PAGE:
Adding a required data member is a breaking change. That is, the newer type can still be sent to endpoints with the older type, but not the other way around. Removing a data member that was marked as required in any prior version is also a breaking change.

Changing the IsRequired property value from true to false is not breaking, but changing it from false to true may be breaking if any prior versions of the type do not have the data member in question.

Although the IsRequired property is set to true, the incoming data may be null or zero, and a type must be prepared to handle this possibility. Do not use IsRequired as a security mechanism to protect against bad incoming data.

Omitted Default Values

It is possible (although not recommended) to set the EmitDefaultValue property on the DataMemberAttribute attribute to false, as described in Data Member Default Values. If this setting is false, the data member will not be emitted if it is set to its default value (usually null or zero). This is not compatible with required data members in different versions in two ways:

  • A data contract with a data member that is required in one version cannot receive default (null or zero) data from a different version in which the data member has EmitDefaultValue set to false.

  • A required data member that has EmitDefaultValue set to false cannot be used to serialize its default (null or zero) value, but can receive such a value on deserialization. This creates a round-tripping problem (data can be read in but the same data cannot then be written out). Therefore, if IsRequired is true and EmitDefaultValue is false in one version, the same combination should apply to all other versions such that no version of the data contract would be able to produce a value that does not result in a round trip.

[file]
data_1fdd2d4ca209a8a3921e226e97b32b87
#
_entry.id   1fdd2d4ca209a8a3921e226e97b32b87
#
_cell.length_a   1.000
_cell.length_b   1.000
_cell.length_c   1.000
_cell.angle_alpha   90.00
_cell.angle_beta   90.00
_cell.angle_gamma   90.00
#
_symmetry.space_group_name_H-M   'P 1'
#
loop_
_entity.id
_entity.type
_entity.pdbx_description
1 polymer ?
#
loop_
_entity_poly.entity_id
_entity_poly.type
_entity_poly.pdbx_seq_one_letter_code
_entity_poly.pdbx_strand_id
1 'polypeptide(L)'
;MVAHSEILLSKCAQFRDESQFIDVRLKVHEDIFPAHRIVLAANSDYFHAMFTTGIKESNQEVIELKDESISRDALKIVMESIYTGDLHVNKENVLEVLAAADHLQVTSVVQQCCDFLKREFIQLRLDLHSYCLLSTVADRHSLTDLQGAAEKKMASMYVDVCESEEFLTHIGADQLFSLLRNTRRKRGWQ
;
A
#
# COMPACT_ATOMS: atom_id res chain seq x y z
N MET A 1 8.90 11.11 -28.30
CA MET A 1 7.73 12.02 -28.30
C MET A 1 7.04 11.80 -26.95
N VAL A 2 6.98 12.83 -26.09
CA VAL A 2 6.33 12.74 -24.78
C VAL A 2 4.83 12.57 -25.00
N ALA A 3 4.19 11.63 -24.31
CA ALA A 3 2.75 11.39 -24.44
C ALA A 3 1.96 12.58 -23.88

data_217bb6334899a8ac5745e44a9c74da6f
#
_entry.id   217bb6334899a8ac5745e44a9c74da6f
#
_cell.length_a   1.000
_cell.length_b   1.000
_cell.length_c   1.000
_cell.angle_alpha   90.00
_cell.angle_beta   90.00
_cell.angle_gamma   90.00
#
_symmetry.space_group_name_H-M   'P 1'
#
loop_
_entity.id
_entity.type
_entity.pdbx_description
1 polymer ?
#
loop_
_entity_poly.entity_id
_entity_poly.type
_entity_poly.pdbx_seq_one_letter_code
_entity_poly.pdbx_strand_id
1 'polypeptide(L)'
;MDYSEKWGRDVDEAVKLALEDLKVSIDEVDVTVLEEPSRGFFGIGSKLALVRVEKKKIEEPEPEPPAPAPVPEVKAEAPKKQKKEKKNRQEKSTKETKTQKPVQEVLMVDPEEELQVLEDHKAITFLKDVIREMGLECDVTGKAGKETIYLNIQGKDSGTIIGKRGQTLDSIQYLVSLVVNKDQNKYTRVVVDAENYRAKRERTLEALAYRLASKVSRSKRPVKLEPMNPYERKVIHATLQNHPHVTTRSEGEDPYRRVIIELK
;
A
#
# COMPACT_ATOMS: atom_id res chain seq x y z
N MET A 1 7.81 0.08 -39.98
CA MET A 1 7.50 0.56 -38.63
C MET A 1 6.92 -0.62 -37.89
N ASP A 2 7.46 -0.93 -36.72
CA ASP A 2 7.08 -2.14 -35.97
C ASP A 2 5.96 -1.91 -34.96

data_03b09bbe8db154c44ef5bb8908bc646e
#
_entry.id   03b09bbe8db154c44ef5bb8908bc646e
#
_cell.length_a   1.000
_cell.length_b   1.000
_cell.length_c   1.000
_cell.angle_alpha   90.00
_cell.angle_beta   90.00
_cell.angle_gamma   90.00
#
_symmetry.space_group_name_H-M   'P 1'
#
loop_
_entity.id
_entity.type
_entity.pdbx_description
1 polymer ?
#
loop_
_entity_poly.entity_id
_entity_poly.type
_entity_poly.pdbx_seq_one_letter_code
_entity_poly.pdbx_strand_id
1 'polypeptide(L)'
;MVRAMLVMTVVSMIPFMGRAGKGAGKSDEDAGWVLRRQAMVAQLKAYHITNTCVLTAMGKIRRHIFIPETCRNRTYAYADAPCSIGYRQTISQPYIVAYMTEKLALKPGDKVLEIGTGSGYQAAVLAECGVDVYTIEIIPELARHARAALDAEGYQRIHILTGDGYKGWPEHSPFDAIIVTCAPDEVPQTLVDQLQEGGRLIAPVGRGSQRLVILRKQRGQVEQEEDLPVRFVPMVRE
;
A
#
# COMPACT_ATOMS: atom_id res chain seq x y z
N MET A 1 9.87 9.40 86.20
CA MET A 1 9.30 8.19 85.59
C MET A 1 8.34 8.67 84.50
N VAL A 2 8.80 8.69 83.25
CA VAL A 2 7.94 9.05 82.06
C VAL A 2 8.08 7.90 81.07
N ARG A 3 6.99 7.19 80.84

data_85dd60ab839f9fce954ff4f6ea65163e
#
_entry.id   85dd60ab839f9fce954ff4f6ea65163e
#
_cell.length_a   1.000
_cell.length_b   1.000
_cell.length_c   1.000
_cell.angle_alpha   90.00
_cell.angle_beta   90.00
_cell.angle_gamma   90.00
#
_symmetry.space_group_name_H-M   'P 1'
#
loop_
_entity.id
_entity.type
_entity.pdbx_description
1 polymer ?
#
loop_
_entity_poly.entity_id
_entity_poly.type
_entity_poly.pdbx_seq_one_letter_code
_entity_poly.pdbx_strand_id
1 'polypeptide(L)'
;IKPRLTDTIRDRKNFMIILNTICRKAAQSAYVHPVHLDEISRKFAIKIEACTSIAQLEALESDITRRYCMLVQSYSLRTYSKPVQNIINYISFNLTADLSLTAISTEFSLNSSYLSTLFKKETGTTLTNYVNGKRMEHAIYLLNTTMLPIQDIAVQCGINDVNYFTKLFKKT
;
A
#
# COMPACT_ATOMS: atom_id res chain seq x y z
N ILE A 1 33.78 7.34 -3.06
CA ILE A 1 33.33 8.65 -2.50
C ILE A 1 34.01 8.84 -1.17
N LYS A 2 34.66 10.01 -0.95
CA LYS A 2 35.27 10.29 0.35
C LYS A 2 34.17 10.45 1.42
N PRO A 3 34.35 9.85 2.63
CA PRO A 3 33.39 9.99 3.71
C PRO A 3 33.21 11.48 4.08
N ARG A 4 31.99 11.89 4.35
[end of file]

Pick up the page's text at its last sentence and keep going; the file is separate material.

Schema Considerations

For an explanation of what schema is produced for data contract types, see Data Contract Schema Reference.

The schema WCF produces for data contract types makes no provisions for versioning. That is, the schema exported from a certain version of a type contains only those data members present in that version. Implementing the IExtensibleDataObject interface does not change the schema for a type.

Data members are exported to the schema as optional elements by default. That is, the minOccurs (XML attribute) value is set to 0. Required data members are exported with minOccurs set to 1.

Many of the changes considered to be nonbreaking are actually breaking if strict adherence to the schema is required. In the preceding example, a CarV1 instance with just the Model element would validate against the CarV2 schema (which has both Model and Horsepower, but both are optional). However, the reverse is not true: a CarV2 instance would fail validation against the CarV1 schema.

Round-tripping also entails some additional considerations. For more information, see the "Schema Considerations" section in Forward-Compatible Data Contracts.

Other Permitted Changes

Implementing the IExtensibleDataObject interface is a nonbreaking change. However, round-tripping support does not exist for versions of the type prior to the version in which IExtensibleDataObject was implemented. For more information, see Forward-Compatible Data Contracts.


Adding or removing an enumeration member is a breaking change. Changing the name of an enumeration member is breaking, unless its contract name is kept the same as in the old version by using the EnumMemberAtttribute attribute. For more information, see Enumeration Types in Data Contracts.


Most collection changes are nonbreaking because most collection types are interchangeable with each other in the data contract model. However, making a noncustomized collection customized or vice versa is a breaking change. Also, changing the collection's customization settings is a breaking change; that is, changing its data contract name and namespace, repeating element name, key element name, and value element name. For more information about collection customization, see Collection Types in Data Contracts.

Naturally, changing the data contract of contents of a collection (for example, changing from a list of integers to a list of strings) is a breaking change.

See Also